Comedy, our secret weapon against Malaria the anopheles mosquito that spread it, Humorous Malaria Posters:Previous World War II Patriotic Poster | HOME PAGE | POSTER THUMBNAIL INDEX | Next Public Domain Image Patriotic Poster
Comedy as a "weapon" against Enemies like Disease:
Malaria is not ever funny but humor as used in this collection of posters was a powerful weapon against WWII enemies like disease especially malaria and the Anopheles mosquito that carried it because it was an effective educational tool for the young people that comprised our troops. Posters and calendars were important tools in the war time campaign against disease but history shows that advances in science such as the development and use of synthetic antimalarial drugs and residual insecticides like DDT were greatest weapons to malariology during World War 2.
Funny vintage 1944 World War II Malaria Prevention Poster public domain image; A comical young sexy malaria mosquito flutters her wings charmingly and waits on the pillow for the G.I. to bunk down so she can suck his blood. Text in a bright yellow box reads: Don't Go to Bed with a Malaria Mosquito. Sleep under a net! Keep it repaired! Tuck it in! Be sure no Mosquito is inside waiting for you. fight the Peril behind the lines. U.S. Government Printing Office: 1944-O-574718; Click for larger printable copyright free graphic file of this artwork of comical young sexy malaria mosquito art WWII patriotic U.S. government malaria prevention poster.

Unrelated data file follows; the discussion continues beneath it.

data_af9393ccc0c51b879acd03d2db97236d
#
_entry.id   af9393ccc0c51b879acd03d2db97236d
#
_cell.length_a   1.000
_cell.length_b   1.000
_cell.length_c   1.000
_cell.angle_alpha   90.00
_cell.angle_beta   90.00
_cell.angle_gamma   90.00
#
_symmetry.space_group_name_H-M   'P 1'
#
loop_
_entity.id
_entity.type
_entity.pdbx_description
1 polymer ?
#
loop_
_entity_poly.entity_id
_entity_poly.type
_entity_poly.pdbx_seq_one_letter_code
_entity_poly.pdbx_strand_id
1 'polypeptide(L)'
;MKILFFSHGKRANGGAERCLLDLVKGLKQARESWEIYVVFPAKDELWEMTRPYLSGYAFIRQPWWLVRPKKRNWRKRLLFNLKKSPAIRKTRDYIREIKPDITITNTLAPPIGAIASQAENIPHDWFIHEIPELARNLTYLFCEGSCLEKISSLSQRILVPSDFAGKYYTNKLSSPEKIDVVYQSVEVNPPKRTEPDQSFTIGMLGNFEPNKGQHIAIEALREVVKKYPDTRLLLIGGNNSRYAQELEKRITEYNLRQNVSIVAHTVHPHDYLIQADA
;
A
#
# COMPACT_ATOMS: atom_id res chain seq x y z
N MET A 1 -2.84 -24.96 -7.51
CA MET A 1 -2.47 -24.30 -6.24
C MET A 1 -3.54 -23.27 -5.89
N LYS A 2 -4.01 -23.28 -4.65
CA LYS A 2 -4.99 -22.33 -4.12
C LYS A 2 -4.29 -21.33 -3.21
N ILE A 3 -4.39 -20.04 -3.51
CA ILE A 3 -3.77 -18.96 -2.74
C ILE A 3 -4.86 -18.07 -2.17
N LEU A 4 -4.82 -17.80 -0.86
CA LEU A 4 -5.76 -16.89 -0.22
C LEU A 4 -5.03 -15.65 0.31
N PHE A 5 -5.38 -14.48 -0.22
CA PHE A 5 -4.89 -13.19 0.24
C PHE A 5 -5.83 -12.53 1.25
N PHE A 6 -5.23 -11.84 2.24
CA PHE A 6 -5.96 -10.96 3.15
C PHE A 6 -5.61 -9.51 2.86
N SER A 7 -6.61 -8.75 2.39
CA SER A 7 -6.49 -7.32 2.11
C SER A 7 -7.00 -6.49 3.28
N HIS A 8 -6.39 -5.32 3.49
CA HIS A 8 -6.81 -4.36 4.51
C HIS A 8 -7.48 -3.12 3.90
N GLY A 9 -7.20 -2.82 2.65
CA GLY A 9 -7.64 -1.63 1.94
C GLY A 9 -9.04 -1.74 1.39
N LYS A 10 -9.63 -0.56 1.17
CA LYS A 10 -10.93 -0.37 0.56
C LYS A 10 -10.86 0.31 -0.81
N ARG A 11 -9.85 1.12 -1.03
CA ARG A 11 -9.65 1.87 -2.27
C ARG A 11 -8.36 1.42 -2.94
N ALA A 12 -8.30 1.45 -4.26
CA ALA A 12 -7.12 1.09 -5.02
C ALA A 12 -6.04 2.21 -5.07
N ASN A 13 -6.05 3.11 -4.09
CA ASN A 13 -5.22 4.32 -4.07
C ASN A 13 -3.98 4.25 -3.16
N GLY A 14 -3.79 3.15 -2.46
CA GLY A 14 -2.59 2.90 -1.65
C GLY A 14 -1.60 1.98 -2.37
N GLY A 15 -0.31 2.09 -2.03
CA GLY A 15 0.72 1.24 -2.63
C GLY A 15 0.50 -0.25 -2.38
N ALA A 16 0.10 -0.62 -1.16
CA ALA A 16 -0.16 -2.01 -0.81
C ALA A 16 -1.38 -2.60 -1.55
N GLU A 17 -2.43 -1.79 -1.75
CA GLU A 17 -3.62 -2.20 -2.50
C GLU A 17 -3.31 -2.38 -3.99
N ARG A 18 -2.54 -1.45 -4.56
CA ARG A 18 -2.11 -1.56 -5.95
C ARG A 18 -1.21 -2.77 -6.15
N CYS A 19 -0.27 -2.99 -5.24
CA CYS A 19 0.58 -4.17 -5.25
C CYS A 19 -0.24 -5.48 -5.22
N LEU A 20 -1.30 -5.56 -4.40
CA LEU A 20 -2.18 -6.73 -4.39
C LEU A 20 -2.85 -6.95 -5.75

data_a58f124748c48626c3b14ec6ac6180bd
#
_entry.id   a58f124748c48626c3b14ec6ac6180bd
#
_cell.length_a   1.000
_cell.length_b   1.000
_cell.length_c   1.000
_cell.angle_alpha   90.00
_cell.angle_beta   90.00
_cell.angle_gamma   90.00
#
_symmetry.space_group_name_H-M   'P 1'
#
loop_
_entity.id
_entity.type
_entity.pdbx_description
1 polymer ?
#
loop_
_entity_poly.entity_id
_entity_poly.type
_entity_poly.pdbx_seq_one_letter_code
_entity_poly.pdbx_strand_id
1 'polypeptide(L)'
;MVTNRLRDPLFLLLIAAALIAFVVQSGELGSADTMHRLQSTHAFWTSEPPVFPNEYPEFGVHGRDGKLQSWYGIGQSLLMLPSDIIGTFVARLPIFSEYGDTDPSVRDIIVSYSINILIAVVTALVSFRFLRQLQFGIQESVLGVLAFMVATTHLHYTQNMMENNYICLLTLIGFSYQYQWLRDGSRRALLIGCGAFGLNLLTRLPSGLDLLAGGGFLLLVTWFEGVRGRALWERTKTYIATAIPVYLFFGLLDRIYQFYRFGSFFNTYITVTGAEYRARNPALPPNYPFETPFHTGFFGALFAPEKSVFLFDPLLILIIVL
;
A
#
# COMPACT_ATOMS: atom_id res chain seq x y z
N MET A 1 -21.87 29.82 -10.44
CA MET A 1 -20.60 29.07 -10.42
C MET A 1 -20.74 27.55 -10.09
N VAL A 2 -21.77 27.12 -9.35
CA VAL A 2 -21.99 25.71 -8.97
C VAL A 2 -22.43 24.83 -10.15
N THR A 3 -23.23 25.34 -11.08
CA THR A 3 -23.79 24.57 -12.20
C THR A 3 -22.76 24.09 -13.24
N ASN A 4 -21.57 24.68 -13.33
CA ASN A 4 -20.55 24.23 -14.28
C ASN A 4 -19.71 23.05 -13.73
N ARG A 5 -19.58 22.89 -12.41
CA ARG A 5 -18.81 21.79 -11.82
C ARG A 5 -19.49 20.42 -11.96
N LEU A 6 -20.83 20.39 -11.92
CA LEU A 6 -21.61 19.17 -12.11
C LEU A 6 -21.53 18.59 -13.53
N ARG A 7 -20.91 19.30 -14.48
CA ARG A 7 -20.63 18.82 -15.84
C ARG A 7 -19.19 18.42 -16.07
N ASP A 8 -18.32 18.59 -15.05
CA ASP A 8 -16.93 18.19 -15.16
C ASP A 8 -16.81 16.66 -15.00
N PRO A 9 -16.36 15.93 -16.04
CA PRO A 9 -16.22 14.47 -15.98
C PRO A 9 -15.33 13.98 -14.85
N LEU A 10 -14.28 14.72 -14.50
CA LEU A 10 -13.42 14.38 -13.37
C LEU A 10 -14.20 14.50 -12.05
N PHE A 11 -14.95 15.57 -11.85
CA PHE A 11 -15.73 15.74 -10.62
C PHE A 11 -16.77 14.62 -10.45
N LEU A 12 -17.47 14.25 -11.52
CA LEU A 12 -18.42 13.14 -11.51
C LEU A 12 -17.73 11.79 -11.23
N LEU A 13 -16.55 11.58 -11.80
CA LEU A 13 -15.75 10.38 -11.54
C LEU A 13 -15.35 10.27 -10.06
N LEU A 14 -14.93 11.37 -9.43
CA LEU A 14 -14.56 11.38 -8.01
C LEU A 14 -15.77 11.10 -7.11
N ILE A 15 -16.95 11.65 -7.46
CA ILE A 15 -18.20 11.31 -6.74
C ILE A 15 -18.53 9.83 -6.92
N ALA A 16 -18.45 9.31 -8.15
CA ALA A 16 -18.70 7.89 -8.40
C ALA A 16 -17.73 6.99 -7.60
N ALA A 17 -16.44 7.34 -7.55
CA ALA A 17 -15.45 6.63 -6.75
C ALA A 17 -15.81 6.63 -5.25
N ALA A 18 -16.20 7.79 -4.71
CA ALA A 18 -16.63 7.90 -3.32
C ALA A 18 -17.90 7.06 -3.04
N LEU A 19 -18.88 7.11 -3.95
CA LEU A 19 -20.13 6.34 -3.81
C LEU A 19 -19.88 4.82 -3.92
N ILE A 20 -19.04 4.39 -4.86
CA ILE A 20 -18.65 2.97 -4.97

Malaria, Most Dangerous Second World War Enemy.
"This will be a long war if for every division I have facing the enemy I must count on a second division in hospital with malaria and a third division convalescing from this debilitating disease!"
|Army Issue Atabrine Tablets|
Early in the war a campaign in the prevention of malaria was initiated. A synthetic malaria preventive drug sold under the name of Atabrine was distributed to American troops stationed on the South Pacific islands. Complaints against the yellow pills were common. Atabrine was bitter, appeared to impart its own sickly hue to the skin. Some of its side effects were headaches, nausea, and vomiting, and in a few cases it produced a temporary psychosis. Although Atabrine was an effective antimalarial preventive drug but it was an effort to get the troops to take it.WAR HISTORY LINK: More information about war time malaria
|More WWII Malaria Photos, Cartoons, Posters and Calendars from www.flickr.com/photos/medicalmuseum/...
1,459 Medical Related Photos & Posters Etc. from WWII www.flickr.com/photos/medicalmuseum/...